APDA Tracker 2.0 app helps patients with Parkinson’s disease in English and Spanish

An upgrade to the American Parkinson Disease Association (APDA) symptom tracking app, available free to patients and caregivers, includes improvements for an easier, more detailed user experience and a Spanish version.

The mobile app, first launched last year, was developed to help people with Parkinson’s disease take a more active role in managing the disease.

Its new version, called APDA Symptom Tracker App 2.0, came in response to user feedback and the expressed need by patients to more easily and accurately track their symptoms and medications. It can be downloaded from the Apple App Store or Google Play.

Through a series of questions, users can rate how certain motor and non-motor symptoms of Parkinson’s disease are affecting them at any given time. The tool then generates a graph showing the symptoms that most affect a person’s quality of life. This record can be saved in the “My Library” section of the app, and can also be emailed directly to the patient’s care team.

The results gathered over time can help determine if certain symptoms are getting worse and which symptoms should be treated as a priority.

“As a movement disorder specialist, the more my patients tell me about their symptoms, the more I can help them. I can see how they are feeling at that time, but being able to see on a graph how they are feeling at other times since I last saw them would be extremely beneficial to me, ”Rebecca Gilbert, MD, PhD, the scientific director of APDA said in a press release.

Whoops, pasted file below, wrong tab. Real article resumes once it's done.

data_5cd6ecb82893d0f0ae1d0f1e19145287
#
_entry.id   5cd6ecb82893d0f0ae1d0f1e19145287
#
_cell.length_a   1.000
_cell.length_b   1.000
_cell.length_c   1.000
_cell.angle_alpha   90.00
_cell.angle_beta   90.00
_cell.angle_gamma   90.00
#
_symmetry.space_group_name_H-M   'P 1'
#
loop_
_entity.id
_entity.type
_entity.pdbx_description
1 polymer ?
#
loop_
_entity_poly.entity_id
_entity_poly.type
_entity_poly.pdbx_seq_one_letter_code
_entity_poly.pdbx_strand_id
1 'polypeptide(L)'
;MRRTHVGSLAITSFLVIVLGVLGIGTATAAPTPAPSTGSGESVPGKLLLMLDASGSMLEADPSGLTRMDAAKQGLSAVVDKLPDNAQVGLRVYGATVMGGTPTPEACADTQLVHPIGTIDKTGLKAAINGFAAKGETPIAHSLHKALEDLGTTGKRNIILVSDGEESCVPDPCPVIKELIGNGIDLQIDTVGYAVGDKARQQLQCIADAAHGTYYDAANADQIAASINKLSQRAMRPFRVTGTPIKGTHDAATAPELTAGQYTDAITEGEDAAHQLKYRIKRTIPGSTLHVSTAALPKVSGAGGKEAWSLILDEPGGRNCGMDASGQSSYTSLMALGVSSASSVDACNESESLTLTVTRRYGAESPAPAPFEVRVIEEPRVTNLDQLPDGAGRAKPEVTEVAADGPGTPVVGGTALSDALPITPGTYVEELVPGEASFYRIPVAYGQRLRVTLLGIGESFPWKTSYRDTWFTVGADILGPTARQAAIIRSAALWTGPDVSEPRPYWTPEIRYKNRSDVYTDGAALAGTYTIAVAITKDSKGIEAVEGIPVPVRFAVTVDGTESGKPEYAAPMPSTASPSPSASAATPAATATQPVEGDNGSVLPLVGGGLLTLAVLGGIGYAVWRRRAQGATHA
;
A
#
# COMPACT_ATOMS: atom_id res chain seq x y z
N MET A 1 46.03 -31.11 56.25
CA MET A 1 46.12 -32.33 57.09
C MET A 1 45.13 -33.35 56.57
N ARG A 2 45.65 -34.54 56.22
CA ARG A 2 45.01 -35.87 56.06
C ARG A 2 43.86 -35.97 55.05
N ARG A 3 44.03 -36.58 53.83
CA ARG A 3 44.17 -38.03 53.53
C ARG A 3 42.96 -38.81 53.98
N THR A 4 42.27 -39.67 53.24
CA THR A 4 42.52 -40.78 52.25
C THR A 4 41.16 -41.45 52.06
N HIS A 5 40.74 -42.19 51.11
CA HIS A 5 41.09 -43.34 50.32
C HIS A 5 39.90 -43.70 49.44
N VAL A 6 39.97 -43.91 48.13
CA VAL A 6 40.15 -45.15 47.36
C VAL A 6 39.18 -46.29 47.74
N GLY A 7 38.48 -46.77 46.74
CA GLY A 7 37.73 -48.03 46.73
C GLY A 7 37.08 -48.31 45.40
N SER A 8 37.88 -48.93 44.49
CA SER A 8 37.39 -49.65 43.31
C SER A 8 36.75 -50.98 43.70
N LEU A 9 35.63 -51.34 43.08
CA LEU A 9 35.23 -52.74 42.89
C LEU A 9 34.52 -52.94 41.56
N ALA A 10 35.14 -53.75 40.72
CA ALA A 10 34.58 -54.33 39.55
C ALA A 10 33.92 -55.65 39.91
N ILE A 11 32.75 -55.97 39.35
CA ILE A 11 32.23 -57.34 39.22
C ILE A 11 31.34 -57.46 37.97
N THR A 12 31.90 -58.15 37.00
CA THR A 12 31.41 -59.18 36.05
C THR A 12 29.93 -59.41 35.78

“And now, if they also follow their medications with the app, it will help me see possible correlations between the dosage and their symptoms,” she added. “The upgraded APDA Symptom Tracker app not only benefits the patient, it helps me as a doctor. “

New features in the app include interactive medication tracking that allows patients or caregivers to enter treatments in use, their doses, and when each is taken. This helps identify opportunities for better symptom management, as dosage and timing of medications are important and can be difficult to optimally adjust in Parkinson’s disease.

Also new are reminders to enter symptom data and share this information with clinicians before appointments, which helps ensure more meaningful conversations with healthcare teams.

A “Questions for Doctor” feature offers suggested topics for discussion about symptoms and concerns, as well as preventative measures. Patients can print out the appointment questions.

The app can also send push notifications about educational programs and treatment updates, and offers a list of resources for disease information.

Finally, an app version in Spanish was created to better serve and support under-represented Parkinson’s communities.

The app upgrades were sponsored by Acadia Pharmaceuticals, whose treatments for central nervous system diseases such as Parkinson’s disease include Nuplazid.

“With the functionality of this latest release… we hope to expand the reach of this important resource for the Parkinson’s disease community,” said Ponni Subbiah, MD, senior vice president, global head of medical affairs and chief medical officer of ‘Acadia.


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